I always seem to ponder questions the most when cleaning stalls, and this evening was no different. Twitcapper posed this question on Twitter this afternoon:
I thought for a split second and then immediately chose ► A) “hell to the yeah”, but then I thought, “WHY did I choose this?” I began to put “different hats” on my head – From the owner, right down to the person who washes the leg wraps, and even further down to the paper boy who delivers to the hot walker every morning. (Maybe a bit too far down?) Needless to say, I came to the conclusion that it’s more than a 2:00 minute race. It’s deeper than that, and with only 20 points, as Twitcapper poses in their question, what the hell makes me think I have a chance at winning? Because it’s the Kentucky Derby. It has its own orbit, it’s in its own universe, and anything can happen in its futile atmosphere. When comparing it to its Prep Races, the variables involved in the running of this race could very well triple (or hide, then jump out, or spring up midway through). Prep races are no match for the “Behemoth”. Once the gate opens, all “bets” are off.
In the weeks preceding the Derby we see many write-ups about how a trainer feels his/her horse is coming along, workout times, or a handicapper's thought about what a "stand-out" horse races like in his preps, compared to "lucky wins" from unexpected horses. But what about the people who work on these horses day and night? What does it mean to them being in the Kentucky Derby?
So I throw on my "hats". As an owner, trainer, hot walker, groom, exercise rider, stall cleaner, and even the paper boy, I can see that no matter where I rate on this list, the Kentucky Derby and its Triple Crown potential is somewhat indescribable. The road to the Derby is long and winding and words are few and far between once there, or are they? When you hear "My Old Kentucky Home", the challenges experienced below become obsolete and it all becomes worth it....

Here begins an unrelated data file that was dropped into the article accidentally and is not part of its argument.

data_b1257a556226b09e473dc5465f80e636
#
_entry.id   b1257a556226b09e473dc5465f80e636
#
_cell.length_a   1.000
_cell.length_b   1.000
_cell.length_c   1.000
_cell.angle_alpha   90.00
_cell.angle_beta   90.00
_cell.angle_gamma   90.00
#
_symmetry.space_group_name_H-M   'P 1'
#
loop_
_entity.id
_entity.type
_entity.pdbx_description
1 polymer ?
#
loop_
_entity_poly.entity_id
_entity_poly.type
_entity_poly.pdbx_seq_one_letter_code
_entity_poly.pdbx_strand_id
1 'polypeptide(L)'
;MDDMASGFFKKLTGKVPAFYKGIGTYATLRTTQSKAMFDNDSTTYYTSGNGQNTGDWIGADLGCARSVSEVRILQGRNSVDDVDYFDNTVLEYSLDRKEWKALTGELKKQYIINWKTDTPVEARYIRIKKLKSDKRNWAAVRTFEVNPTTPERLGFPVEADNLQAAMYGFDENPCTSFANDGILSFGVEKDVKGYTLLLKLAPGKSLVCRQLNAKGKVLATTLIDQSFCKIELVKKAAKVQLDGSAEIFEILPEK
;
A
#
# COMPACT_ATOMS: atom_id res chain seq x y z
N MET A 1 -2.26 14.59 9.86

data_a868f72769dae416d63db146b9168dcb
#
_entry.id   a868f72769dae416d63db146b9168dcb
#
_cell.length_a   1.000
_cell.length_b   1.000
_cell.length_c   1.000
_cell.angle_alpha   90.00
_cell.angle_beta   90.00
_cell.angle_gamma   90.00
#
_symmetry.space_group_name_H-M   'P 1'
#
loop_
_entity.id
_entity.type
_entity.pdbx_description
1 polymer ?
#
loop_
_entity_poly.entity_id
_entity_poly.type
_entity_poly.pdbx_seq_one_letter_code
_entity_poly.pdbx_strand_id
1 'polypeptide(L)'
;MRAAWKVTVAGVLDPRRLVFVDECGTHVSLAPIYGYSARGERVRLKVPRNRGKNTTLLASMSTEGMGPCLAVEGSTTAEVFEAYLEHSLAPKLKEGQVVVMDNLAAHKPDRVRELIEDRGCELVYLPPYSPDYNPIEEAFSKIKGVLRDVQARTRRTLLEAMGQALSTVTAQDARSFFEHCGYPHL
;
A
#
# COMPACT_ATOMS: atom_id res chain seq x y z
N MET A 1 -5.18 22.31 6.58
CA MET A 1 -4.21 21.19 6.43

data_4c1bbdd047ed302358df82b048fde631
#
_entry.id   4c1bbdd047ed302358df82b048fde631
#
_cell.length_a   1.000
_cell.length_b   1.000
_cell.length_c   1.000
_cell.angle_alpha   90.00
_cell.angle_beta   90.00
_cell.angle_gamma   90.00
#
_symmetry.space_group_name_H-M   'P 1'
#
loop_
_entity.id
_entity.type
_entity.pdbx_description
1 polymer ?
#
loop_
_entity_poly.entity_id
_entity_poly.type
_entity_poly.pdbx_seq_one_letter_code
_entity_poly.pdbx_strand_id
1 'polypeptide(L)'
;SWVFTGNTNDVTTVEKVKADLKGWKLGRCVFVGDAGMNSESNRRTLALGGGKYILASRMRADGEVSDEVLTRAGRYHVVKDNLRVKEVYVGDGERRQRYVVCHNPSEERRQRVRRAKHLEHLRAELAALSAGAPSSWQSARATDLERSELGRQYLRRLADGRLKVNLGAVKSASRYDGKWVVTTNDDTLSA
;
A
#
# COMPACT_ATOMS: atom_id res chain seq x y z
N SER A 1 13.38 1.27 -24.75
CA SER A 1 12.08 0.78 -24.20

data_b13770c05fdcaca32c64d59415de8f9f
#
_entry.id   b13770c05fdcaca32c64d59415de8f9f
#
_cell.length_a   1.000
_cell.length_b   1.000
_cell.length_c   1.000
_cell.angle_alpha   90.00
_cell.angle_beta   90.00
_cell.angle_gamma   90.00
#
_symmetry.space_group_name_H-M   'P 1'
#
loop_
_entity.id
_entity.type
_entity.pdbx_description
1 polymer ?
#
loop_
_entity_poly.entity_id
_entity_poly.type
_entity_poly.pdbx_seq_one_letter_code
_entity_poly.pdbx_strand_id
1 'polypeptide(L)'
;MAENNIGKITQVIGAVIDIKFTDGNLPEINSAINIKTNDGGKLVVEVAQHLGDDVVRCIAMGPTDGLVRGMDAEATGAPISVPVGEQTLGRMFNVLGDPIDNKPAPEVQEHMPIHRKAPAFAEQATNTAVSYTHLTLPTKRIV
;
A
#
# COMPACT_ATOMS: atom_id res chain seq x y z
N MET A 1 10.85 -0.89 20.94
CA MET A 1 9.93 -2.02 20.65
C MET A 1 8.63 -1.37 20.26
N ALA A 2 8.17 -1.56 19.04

The Owner ► “It sure is expensive owning a race horse.” They may no longer feel depleted, but energized.
The Trainer ► “He trains well, but I can’t figure him out sometimes.” They may no longer feel frustrated, but uplifted.
The Hot Walker ► “I spent hours walking that damn horse down the shed row.” They may no longer feel insignificant, but important.
The Groom ► “All I do is brush this horse constantly, he’s like Pig Pen from Peanuts!” They may no longer feel counterproductive, but valuable.
The Exercise Rider ► “This horse rips my arms out every morning!” They may no longer feel annoyed, but gratified.
The Stall Cleaner ► “This horse makes a complete mess of his stall overnight and it’s immaculate when I leave!” They may no longer feel insufficient, but adequate.
And even...The Paper Boy ► “Hey, I deliver papers to the guy that hot walks the Kentucky Derby winner!” They may no longer feel bullied, but befriended.
And while I cannot speak for the Derby entrants themselves, the infamous California Chrome and Wicked Strong, summed it up best.
With regard to the Kentucky Derby experience, some may say, “That’s the kinda stuff you only see in movies.”…No, that’s the kinda stuff movies are made from.